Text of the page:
What do we teach when we teach speaking?
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My first experience of not being the only teacher in the classroom happened when I started teaching English at an elementary school in Thailand. My Thai colleague, Meen, was always there.
At first, I was surprised and sometimes even annoyed that students called her from time to time, asked her questions in Thai, and I did not understand what was happening, because I was supposed to be their teacher, not she!!!
In Ukraine, I hadn’t worked with anyone in pairs, so it was a big shock.
Today, as more and more educational institutions are becoming inclusive, co-teaching or collaborative team teaching is becoming the order of the day. However, it is not just about inclusion.
At my school, for example, we taught students the MEP (Mini English Program) program, in which English is the language of instruction for most school subjects.
So, as it turned out, my colleague was not a distraction, and she was not there to keep discipline, but was as fully legitimate a teacher as I was.
Unfortunately, not all teachers are familiar with co-teaching models, and do not know what the essence of collaboration is, how to plan classes, what it looks like in the classroom, and so on. That’s what will be discussed in this blog post.
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The idea of co-teaching is that more than one teacher works with the class, and this has a positive effect on students’ learning. Typically, when co-teaching takes place, teachers agree on a shared responsibility for a group of students: this applies to the specific content of the course, the tasks with mutual ownership, the combined resources, and so on.
Not only students with special educational needs, but any other students at any academic level benefit from alternative tasks and more attention from teachers to small group activities, which is made possible by co-teaching.
Thanks to the work of several teachers, learning in a general educational environment becomes more intensive and individualized. In addition, students with special educational needs get unlimited access to the general education curriculum, and the issue of stigma almost disappears.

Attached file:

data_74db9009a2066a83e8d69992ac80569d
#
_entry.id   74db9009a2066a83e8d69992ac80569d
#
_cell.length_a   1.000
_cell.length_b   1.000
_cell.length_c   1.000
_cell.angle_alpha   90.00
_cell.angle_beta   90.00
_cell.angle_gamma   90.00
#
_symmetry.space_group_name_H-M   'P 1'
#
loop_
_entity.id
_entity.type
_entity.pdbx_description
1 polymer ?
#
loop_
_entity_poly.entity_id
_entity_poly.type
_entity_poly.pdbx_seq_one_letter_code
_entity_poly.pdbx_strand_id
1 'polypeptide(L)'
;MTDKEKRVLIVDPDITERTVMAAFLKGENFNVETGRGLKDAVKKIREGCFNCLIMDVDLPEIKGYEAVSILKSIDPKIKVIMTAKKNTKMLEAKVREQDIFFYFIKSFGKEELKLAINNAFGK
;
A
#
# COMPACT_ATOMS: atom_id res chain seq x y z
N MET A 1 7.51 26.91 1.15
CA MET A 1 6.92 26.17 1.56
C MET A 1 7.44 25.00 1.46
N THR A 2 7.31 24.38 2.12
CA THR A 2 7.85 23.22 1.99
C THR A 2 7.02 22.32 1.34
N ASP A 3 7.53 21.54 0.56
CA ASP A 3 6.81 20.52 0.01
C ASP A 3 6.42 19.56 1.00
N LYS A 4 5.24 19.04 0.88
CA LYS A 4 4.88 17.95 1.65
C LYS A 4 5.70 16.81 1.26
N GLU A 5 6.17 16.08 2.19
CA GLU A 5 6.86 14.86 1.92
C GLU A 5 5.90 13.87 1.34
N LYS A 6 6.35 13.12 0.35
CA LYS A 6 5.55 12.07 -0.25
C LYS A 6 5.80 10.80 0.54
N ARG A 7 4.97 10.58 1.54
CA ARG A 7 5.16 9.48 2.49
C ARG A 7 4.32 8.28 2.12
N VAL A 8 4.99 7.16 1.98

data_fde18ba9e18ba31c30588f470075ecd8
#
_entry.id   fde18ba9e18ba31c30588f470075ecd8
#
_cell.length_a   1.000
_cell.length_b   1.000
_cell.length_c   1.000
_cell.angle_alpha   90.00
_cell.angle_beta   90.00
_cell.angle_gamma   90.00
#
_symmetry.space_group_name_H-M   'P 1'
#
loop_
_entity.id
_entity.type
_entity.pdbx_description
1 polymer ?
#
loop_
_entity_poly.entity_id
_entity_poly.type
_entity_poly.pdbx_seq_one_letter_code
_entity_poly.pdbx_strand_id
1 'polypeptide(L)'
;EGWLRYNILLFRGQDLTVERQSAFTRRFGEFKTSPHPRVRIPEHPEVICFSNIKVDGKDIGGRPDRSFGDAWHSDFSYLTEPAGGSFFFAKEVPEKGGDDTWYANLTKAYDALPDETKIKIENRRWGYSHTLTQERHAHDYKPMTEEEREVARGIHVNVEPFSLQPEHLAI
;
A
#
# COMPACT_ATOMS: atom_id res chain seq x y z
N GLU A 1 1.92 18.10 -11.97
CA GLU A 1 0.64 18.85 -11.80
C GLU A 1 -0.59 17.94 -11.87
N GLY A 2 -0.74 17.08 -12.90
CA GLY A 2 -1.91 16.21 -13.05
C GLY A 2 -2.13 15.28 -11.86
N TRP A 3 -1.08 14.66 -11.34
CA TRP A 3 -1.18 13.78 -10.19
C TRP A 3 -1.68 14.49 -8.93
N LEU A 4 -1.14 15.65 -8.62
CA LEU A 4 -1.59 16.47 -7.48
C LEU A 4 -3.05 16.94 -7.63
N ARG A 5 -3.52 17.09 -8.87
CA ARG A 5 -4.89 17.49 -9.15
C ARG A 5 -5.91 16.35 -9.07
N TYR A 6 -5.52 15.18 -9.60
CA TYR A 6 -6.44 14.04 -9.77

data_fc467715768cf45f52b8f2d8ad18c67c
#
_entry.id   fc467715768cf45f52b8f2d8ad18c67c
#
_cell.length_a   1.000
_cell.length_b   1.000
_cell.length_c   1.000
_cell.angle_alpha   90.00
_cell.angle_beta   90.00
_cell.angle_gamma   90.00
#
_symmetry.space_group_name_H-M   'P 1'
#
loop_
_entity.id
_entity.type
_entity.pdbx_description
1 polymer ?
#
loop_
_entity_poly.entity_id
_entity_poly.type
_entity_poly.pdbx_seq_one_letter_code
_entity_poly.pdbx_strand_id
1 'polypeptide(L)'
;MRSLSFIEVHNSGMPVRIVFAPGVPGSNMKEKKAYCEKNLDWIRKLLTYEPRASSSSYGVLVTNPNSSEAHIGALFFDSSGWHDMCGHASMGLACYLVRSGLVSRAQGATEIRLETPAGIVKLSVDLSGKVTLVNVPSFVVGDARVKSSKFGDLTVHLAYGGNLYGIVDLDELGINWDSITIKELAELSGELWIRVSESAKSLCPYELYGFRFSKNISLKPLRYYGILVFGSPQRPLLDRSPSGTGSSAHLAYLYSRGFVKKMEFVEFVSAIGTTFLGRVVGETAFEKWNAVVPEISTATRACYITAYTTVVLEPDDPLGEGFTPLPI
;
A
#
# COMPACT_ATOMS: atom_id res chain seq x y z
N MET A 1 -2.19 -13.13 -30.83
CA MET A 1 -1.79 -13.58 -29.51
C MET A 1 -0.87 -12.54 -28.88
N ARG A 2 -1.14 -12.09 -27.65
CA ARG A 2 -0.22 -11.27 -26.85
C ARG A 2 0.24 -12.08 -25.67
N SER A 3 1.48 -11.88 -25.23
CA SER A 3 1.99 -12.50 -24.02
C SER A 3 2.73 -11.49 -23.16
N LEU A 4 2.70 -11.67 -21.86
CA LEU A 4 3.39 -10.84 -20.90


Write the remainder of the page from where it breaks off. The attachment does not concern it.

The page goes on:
This approach makes it possible to teach the same content to all students and to adhere to the same educational standards. Among the other benefits of co-teaching:
Working in pairs with a colleague is not always easy, and for either party it may even be uncomfortable. What can be done to make co-teaching effective and successful?
Here are some tips to help you work with a colleague.
1. Mutual respect is the key to any successful relationship as well as to co-teaching. One part of respecting each other is building a friendly relationship. If possible, do this before you start teaching together. Meet and find something in common.
If you are comfortable together, students will also be more comfortable with the two of you in class. They can easily feel tension and harmony, and this affects their ability to learn.
2. Find out which model of co-teaching is used in your school. Then you can easily define roles and responsibilities. Try to understand where you can support each other. It’s a good idea to discuss discipline and classroom management, rules for students on what to do and what not to do, policies on classroom and homework assignments, assessment, communication with students (and parents), etc.
3. For a teacher who is constantly improving and learning, flexibility is of great importance. Yes, you may have some handy, proven learning strategies and tricks that work, but what if your coworker has an idea that might be even better for your students?